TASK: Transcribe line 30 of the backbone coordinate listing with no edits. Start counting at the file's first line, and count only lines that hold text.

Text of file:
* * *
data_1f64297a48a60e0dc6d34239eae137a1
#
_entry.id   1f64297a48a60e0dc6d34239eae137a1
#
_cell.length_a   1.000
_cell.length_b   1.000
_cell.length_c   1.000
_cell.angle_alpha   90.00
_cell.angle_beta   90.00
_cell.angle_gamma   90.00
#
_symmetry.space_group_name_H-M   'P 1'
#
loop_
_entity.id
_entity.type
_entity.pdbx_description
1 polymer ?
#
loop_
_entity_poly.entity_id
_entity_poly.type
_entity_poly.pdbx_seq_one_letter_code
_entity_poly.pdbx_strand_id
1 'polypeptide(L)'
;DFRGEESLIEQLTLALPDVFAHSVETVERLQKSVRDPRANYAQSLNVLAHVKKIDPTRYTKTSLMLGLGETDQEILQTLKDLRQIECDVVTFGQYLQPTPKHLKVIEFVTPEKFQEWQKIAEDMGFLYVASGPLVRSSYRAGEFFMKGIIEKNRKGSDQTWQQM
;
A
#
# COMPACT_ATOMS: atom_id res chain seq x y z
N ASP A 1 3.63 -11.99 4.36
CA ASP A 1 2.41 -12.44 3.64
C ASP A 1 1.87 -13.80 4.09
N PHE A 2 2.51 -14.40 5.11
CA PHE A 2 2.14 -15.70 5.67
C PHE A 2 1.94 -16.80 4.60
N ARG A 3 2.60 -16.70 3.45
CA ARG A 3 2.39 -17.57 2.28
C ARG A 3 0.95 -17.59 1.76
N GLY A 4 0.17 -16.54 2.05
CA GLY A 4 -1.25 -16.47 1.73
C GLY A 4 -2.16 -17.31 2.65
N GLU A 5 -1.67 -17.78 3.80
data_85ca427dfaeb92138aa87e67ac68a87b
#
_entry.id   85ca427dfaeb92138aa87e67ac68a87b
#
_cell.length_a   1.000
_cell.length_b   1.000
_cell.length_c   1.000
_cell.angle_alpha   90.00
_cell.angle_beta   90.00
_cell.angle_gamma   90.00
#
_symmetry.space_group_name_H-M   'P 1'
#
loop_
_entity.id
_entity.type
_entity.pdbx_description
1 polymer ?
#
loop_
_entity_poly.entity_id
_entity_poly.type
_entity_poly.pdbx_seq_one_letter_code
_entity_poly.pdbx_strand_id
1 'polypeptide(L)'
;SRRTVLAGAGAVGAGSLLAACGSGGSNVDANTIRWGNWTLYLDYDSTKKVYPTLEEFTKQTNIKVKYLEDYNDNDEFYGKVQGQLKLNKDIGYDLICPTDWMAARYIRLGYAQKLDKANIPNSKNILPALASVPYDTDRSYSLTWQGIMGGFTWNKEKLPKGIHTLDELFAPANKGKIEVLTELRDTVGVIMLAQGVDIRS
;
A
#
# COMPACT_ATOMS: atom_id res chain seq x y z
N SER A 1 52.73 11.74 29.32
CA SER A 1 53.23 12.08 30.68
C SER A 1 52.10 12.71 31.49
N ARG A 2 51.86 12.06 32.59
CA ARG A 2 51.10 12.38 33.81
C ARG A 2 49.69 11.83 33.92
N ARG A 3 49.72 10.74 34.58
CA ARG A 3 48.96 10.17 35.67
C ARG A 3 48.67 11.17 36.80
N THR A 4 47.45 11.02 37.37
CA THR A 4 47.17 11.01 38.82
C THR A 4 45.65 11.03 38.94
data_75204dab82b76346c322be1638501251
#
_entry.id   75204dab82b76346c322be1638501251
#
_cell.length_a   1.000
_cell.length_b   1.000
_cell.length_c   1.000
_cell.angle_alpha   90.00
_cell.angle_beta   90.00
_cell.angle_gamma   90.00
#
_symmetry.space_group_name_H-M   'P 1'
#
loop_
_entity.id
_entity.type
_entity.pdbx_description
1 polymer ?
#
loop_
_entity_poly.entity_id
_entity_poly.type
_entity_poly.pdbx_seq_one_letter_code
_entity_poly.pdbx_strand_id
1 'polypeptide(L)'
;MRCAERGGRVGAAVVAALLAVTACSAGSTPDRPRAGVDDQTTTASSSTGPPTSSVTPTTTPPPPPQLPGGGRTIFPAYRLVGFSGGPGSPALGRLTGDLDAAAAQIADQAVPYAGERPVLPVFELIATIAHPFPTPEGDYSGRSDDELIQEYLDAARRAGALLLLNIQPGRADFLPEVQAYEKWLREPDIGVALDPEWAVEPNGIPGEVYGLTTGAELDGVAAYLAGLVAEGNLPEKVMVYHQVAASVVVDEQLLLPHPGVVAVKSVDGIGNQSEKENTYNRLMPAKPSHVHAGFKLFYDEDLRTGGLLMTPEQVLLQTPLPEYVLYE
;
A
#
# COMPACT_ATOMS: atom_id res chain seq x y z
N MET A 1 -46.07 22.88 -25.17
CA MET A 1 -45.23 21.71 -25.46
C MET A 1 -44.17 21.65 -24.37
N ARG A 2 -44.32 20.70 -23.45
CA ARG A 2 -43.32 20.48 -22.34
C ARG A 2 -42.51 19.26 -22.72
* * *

# COMPACT_ATOMS: atom_id res chain seq x y z